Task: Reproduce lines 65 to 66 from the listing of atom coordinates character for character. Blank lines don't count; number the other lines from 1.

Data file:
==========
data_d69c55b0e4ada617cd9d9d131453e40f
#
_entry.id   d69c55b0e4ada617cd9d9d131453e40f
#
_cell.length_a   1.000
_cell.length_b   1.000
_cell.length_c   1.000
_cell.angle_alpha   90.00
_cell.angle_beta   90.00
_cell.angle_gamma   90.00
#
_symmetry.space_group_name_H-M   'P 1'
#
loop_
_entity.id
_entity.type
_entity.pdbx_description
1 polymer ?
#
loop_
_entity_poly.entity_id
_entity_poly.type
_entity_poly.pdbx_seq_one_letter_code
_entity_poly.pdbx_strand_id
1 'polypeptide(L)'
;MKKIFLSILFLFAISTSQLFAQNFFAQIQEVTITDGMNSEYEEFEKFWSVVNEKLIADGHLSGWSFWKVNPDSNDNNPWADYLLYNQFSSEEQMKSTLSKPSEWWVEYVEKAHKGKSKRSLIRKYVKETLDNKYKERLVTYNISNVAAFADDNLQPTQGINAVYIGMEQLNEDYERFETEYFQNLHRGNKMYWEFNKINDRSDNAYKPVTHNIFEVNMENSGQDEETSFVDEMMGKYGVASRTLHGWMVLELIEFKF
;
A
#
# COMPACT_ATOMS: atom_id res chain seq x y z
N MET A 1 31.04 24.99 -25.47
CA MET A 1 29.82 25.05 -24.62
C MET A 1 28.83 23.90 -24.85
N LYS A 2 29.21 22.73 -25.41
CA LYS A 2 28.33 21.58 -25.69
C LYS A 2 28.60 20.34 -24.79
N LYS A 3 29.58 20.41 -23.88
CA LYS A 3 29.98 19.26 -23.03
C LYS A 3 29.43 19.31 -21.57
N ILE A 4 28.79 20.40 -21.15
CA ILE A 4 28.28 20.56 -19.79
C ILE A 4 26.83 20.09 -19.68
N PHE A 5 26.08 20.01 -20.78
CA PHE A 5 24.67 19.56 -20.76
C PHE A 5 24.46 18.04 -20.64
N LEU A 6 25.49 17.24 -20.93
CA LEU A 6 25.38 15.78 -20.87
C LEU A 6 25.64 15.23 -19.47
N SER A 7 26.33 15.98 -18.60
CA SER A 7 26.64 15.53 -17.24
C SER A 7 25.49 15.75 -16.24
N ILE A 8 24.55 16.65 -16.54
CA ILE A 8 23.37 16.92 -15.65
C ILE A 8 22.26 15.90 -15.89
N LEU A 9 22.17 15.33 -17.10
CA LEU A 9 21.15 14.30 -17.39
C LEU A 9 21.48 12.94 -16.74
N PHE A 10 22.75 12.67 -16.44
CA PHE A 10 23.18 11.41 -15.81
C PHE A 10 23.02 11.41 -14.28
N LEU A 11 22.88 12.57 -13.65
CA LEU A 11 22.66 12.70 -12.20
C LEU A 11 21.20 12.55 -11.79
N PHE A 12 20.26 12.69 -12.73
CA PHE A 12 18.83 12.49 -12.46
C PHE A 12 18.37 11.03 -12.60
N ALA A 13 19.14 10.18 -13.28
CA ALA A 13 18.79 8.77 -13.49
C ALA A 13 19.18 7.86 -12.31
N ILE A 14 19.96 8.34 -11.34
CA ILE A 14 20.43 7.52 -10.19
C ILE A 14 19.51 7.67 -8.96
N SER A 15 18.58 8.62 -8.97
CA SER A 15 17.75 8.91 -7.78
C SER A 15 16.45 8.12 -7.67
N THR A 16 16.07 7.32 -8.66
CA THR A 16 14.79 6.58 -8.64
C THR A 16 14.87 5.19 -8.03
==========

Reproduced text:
CA PHE A 12 18.83 12.49 -12.46
C PHE A 12 18.37 11.03 -12.60